Aphids to thin out by end of week

Smokey-winged ash aphids congregate, lay eggs this time of year


Entomologist Richard Zack explains that the concentration of aphids on campus will thin out by the end of the week.

LINH NGUYEN, Evergreen reporter

Swarming about, and into the faces of those on campus, are masses of aphids searching for a place to lay their eggs.

These smokey-winged ash aphids are what WSU entomology professor Richard Zack calls a pest.

“They don’t cause any problems, they don’t bite or do anything like that,” he said. “They’re not a damaging species.”

This means that these particular aphids are not harmful to plants or humans, Zack said, but rather a minor inconvenience for those walking around campus.

Zack said the smoky-winged ash aphids are one of 4,000 species of aphids, with this specific type of aphid located in the inland Northwest.

“Aphids are basically small little insect bags that feed on plant sap,” Zack said. “They stick their mouth parts down into a plant and suck the sap out.”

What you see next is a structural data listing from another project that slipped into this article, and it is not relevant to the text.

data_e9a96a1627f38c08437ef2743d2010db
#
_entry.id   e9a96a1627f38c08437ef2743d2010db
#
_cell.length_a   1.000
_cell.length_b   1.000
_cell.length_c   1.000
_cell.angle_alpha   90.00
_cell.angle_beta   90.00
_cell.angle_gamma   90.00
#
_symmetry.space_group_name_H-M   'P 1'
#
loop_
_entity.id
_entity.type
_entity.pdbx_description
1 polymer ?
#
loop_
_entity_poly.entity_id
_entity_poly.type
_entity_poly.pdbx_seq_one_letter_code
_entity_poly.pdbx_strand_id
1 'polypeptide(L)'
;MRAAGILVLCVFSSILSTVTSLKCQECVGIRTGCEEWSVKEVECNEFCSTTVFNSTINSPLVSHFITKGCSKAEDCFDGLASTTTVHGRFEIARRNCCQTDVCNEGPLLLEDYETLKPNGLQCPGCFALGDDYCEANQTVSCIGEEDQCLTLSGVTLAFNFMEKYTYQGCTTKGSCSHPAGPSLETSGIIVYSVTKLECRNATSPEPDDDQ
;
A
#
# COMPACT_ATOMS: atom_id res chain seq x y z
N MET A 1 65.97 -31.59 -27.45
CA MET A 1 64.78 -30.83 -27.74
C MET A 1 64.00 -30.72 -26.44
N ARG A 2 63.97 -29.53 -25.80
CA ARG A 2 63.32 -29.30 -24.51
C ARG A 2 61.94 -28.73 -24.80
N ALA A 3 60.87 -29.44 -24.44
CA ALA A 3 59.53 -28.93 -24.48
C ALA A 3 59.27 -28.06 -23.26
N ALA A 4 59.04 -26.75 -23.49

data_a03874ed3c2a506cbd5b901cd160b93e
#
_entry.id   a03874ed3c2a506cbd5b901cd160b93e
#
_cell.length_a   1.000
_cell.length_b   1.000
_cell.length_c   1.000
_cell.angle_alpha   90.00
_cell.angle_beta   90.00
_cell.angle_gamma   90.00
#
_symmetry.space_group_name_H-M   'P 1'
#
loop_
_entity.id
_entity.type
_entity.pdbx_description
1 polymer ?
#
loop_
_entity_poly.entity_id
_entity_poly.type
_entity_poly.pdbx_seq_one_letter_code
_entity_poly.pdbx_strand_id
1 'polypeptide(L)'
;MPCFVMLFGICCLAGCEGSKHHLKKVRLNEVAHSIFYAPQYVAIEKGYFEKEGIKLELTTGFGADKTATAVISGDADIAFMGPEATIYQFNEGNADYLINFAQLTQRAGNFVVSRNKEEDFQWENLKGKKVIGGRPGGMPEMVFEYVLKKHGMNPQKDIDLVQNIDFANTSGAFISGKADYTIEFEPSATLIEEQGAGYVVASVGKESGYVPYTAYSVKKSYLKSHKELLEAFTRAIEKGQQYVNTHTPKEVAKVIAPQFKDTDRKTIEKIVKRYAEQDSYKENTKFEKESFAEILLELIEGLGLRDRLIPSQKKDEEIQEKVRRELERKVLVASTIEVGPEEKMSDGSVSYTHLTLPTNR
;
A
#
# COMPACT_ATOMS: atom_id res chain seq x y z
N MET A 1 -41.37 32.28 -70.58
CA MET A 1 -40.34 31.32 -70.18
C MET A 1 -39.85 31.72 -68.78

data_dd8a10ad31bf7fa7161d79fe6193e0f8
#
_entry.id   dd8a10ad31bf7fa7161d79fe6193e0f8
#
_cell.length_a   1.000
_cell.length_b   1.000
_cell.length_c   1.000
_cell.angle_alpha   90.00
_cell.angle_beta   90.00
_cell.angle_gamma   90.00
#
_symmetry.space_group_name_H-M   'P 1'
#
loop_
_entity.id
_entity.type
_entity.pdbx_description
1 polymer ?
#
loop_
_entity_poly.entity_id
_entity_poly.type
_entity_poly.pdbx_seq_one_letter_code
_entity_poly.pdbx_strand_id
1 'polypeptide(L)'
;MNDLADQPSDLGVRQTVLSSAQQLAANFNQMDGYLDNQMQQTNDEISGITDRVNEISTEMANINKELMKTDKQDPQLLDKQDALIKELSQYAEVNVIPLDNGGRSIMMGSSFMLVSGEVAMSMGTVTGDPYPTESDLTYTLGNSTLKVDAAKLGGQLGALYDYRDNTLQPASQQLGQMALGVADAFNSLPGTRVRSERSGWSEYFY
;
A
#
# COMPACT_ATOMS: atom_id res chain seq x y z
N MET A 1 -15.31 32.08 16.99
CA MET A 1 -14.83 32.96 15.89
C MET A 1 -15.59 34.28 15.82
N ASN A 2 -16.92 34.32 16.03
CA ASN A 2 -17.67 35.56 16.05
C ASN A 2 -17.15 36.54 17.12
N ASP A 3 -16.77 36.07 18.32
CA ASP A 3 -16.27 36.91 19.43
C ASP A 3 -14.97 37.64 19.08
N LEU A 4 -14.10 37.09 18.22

Zack said they are a “two-host” insect — they inhabit and lay eggs in two different locations, or in this case, trees.

The aphids survive as wingless creatures in the summer and feed underground at the roots of conifer trees, Zack said.

“In the fall, [the aphids] actually produce a generation of aphids that has wings,” Zack said.

This is when most people are seeing the aphids, as the females leave conifer trees to find a new host: ash trees.

The female aphids do so by flying in groups to ensure safety from predators such as ladybugs and birds, before safely laying their eggs on their second host.

“So in the summer, the conifers are the host,” Zack said. “And then in the winter, the ash is the host.”

However, the majority of the aphids never end up finding a host, and generally die before doing so, Zack said. The lifetime of these aphids is roughly 10 days to two weeks.

Once the new generation of aphids hatches in the spring, the process reoccurs, Zack said, as a wingless set of aphids will feed at the roots of the ash trees before developing a winged generation to fly back to conifer trees before the beginning of summer.

Due to the cooling fall temperatures, the aphids around Pullman will likely disappear by the end of the week, Zack said.

“This is probably going to be the end of them,” he said.